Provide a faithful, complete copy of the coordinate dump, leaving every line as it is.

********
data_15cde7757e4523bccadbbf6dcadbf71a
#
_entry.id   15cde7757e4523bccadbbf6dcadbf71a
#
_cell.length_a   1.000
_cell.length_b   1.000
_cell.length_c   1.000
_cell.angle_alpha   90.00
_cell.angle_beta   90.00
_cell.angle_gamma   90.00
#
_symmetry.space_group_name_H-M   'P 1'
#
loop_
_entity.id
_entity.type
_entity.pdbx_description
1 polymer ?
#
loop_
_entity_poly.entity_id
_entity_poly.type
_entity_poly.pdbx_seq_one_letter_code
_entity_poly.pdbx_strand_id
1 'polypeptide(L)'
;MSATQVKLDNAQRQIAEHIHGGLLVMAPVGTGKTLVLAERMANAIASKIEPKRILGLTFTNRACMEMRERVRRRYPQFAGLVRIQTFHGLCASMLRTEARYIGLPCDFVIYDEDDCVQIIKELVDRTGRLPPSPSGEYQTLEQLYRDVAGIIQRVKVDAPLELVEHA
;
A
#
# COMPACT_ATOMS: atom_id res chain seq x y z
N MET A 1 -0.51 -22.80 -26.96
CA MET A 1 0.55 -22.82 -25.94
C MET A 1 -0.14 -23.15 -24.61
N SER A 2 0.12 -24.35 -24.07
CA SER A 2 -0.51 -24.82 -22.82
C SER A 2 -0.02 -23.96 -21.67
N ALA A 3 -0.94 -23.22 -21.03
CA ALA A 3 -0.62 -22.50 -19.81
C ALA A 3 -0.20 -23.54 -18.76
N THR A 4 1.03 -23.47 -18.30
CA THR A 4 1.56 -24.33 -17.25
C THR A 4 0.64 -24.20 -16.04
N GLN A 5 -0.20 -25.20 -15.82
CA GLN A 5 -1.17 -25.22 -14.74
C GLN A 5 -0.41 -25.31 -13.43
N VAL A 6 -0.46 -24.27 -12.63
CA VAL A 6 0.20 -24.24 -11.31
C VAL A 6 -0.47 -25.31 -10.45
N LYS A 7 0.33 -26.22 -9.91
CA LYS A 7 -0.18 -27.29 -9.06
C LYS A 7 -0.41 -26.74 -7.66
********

data_15cde7757e4523bccadbbf6dcadbf71a
#
_entry.id   15cde7757e4523bccadbbf6dcadbf71a
#
_cell.length_a   1.000
_cell.length_b   1.000
_cell.length_c   1.000
_cell.angle_alpha   90.00
_cell.angle_beta   90.00
_cell.angle_gamma   90.00
#
_symmetry.space_group_name_H-M   'P 1'
#
loop_
_entity.id
_entity.type
_entity.pdbx_description
1 polymer ?
#
loop_
_entity_poly.entity_id
_entity_poly.type
_entity_poly.pdbx_seq_one_letter_code
_entity_poly.pdbx_strand_id
1 'polypeptide(L)'
;MSATQVKLDNAQRQIAEHIHGGLLVMAPVGTGKTLVLAERMANAIASKIEPKRILGLTFTNRACMEMRERVRRRYPQFAGLVRIQTFHGLCASMLRTEARYIGLPCDFVIYDEDDCVQIIKELVDRTGRLPPSPSGEYQTLEQLYRDVAGIIQRVKVDAPLELVEHA
;
A
#
# COMPACT_ATOMS: atom_id res chain seq x y z
N MET A 1 -0.51 -22.80 -26.96
CA MET A 1 0.55 -22.82 -25.94
C MET A 1 -0.14 -23.15 -24.61
N SER A 2 0.12 -24.35 -24.07
CA SER A 2 -0.51 -24.82 -22.82
C SER A 2 -0.02 -23.96 -21.67
N ALA A 3 -0.94 -23.22 -21.03
CA ALA A 3 -0.62 -22.50 -19.81
C ALA A 3 -0.20 -23.54 -18.76
N THR A 4 1.03 -23.47 -18.30
CA THR A 4 1.56 -24.33 -17.25
C THR A 4 0.64 -24.20 -16.04
N GLN A 5 -0.20 -25.20 -15.82
CA GLN A 5 -1.17 -25.22 -14.74
C GLN A 5 -0.41 -25.31 -13.43
N VAL A 6 -0.46 -24.27 -12.63
CA VAL A 6 0.20 -24.24 -11.31
C VAL A 6 -0.47 -25.31 -10.45
N LYS A 7 0.33 -26.22 -9.91
CA LYS A 7 -0.18 -27.29 -9.06
C LYS A 7 -0.41 -26.74 -7.66